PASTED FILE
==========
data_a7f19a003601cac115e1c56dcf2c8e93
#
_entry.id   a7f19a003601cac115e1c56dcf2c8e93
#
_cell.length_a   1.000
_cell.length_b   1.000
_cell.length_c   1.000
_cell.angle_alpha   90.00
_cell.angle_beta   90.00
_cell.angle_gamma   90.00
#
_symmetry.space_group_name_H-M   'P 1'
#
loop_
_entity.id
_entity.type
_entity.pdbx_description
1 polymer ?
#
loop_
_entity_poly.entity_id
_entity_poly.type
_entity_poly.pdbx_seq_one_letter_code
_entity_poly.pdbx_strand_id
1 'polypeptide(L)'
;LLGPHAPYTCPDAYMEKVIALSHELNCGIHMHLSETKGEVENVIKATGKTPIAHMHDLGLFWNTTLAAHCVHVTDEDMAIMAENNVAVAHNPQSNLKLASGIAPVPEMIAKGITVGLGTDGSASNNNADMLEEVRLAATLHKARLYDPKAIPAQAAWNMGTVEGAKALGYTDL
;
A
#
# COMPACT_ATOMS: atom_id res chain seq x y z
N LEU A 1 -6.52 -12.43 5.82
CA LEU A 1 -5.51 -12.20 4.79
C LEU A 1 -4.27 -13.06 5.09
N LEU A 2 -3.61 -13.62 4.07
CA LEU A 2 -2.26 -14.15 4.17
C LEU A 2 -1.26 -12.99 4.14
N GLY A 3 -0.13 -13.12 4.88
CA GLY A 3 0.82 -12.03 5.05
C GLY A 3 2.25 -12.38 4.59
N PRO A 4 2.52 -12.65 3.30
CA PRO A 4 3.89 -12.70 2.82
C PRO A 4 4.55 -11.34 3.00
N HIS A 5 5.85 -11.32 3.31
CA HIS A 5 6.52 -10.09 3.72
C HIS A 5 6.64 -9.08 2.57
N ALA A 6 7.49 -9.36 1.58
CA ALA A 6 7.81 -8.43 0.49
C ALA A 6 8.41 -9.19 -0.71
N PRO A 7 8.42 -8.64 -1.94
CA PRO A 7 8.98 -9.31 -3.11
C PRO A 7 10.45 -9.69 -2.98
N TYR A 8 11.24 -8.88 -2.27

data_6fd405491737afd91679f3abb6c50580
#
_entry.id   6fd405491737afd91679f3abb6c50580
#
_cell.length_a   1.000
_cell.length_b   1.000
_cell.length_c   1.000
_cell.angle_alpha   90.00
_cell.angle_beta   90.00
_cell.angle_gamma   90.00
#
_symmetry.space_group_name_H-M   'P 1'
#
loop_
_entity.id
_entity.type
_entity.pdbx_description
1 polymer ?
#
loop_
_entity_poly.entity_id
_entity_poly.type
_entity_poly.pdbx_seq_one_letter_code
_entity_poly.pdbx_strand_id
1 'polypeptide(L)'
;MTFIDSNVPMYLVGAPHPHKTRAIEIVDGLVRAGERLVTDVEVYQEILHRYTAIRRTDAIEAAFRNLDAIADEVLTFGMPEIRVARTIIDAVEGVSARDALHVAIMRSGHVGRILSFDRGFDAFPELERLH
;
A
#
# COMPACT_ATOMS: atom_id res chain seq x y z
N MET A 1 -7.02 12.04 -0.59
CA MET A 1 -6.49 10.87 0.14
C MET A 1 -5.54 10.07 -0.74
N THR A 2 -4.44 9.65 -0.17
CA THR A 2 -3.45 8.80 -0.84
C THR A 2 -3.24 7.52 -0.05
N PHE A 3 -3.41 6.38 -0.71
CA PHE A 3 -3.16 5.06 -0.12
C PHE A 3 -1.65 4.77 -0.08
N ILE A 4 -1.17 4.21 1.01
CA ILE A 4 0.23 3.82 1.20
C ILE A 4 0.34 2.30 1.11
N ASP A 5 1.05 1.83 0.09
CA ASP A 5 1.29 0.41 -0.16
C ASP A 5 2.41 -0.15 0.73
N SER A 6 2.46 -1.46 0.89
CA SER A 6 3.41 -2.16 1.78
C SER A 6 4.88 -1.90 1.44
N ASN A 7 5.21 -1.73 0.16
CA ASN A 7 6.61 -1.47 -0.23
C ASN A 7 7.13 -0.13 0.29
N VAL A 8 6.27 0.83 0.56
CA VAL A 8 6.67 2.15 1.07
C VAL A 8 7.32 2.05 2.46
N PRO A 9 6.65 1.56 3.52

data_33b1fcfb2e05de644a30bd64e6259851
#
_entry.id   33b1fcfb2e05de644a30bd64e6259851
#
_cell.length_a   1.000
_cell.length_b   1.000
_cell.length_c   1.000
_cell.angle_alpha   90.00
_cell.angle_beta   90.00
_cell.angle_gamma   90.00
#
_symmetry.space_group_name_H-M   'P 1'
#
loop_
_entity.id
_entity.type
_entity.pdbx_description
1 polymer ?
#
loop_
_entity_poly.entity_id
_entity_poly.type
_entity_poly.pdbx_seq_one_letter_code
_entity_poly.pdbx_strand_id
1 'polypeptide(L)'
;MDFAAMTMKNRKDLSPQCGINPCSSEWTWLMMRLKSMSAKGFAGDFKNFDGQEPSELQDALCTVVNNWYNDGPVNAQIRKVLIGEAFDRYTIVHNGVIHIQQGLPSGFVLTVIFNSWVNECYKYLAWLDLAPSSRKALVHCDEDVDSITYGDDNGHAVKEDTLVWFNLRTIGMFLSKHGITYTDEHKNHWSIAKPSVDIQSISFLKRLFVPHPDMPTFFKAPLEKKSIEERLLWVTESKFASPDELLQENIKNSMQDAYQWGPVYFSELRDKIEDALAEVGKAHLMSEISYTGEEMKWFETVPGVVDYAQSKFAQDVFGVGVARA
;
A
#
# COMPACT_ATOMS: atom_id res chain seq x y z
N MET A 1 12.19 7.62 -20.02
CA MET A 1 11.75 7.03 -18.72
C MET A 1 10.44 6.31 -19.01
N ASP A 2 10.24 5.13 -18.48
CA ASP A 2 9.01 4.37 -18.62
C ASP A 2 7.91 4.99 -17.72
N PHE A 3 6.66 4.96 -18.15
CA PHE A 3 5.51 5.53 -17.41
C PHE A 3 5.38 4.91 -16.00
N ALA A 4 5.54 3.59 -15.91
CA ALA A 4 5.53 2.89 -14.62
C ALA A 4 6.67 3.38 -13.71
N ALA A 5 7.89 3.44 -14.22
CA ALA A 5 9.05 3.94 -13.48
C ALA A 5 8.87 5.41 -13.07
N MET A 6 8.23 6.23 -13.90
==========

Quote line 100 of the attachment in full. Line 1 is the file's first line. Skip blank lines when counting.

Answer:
C SER A 6 4.88 -1.90 1.44